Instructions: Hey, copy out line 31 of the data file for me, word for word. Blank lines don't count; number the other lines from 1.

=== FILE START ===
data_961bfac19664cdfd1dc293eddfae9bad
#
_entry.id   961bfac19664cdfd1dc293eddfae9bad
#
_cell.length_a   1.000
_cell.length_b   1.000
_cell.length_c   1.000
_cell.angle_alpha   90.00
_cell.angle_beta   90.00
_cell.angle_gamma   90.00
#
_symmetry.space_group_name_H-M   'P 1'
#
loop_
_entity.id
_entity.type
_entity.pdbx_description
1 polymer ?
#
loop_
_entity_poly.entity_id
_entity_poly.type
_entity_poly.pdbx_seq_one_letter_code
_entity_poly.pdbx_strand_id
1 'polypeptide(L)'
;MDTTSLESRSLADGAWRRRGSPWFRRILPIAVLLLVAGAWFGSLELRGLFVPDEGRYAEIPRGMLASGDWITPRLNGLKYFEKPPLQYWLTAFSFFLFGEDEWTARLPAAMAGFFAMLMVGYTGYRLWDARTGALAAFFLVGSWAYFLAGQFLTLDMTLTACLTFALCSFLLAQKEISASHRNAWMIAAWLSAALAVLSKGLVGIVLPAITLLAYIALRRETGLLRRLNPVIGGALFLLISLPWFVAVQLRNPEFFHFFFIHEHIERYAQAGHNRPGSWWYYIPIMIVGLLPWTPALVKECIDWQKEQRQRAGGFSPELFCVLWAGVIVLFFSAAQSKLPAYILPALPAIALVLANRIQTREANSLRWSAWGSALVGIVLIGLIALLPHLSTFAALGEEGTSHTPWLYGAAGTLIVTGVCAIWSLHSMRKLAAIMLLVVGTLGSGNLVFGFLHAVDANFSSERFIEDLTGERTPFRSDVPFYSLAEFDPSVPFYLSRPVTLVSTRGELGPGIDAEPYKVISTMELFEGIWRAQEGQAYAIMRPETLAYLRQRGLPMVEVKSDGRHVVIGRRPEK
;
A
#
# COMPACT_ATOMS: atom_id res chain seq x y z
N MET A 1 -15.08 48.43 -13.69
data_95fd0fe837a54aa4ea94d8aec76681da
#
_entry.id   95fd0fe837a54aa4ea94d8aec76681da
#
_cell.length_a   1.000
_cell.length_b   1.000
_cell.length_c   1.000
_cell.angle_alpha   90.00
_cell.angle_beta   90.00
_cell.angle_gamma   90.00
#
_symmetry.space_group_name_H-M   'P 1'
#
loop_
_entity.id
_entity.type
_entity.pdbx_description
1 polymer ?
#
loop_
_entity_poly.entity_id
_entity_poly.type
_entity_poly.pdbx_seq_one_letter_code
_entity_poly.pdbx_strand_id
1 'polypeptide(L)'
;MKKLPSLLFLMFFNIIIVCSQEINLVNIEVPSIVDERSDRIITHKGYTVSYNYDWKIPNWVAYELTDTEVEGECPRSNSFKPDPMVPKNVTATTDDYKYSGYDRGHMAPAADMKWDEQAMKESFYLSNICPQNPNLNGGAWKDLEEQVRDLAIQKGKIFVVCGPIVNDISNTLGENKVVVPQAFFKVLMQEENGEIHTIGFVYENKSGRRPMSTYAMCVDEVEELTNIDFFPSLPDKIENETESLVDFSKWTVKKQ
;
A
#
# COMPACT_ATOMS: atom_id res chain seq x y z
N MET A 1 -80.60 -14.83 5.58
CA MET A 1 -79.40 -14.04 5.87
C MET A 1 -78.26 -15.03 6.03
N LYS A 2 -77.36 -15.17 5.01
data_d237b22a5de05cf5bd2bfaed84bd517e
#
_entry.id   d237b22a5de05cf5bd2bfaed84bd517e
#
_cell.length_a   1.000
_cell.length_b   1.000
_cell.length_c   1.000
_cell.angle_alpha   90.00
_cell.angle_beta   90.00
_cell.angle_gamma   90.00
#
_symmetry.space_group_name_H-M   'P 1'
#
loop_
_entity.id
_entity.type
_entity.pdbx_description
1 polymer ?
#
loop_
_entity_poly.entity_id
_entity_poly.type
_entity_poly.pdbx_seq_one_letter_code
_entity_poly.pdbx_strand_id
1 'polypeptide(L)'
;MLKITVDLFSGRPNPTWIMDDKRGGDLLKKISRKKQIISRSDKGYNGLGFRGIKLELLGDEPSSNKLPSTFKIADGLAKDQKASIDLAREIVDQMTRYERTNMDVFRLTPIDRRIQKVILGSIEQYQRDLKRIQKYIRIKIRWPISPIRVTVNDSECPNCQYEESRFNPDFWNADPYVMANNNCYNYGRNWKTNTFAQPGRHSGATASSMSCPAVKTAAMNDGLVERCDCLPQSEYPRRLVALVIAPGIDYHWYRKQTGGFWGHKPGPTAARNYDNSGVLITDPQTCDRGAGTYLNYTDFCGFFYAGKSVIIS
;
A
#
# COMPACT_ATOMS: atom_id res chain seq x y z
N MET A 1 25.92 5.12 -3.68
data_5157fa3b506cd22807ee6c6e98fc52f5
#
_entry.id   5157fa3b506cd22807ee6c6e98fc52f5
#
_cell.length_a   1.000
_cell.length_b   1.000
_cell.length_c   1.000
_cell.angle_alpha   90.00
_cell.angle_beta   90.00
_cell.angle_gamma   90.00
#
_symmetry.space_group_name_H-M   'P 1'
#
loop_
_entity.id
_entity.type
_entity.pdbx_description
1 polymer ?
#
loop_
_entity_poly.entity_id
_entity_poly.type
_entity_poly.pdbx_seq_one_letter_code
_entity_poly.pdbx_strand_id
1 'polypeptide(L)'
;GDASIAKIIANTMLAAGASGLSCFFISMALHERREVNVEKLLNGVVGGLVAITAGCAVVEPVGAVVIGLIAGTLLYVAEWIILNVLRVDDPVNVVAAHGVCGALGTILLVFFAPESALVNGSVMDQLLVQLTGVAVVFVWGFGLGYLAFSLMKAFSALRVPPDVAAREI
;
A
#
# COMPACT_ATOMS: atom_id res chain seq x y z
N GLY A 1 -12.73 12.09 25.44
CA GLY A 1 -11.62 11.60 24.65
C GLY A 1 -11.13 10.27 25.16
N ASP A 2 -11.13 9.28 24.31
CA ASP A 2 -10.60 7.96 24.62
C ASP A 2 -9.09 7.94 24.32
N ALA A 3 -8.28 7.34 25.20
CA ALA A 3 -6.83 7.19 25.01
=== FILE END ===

N MET A 1 -15.08 48.43 -13.69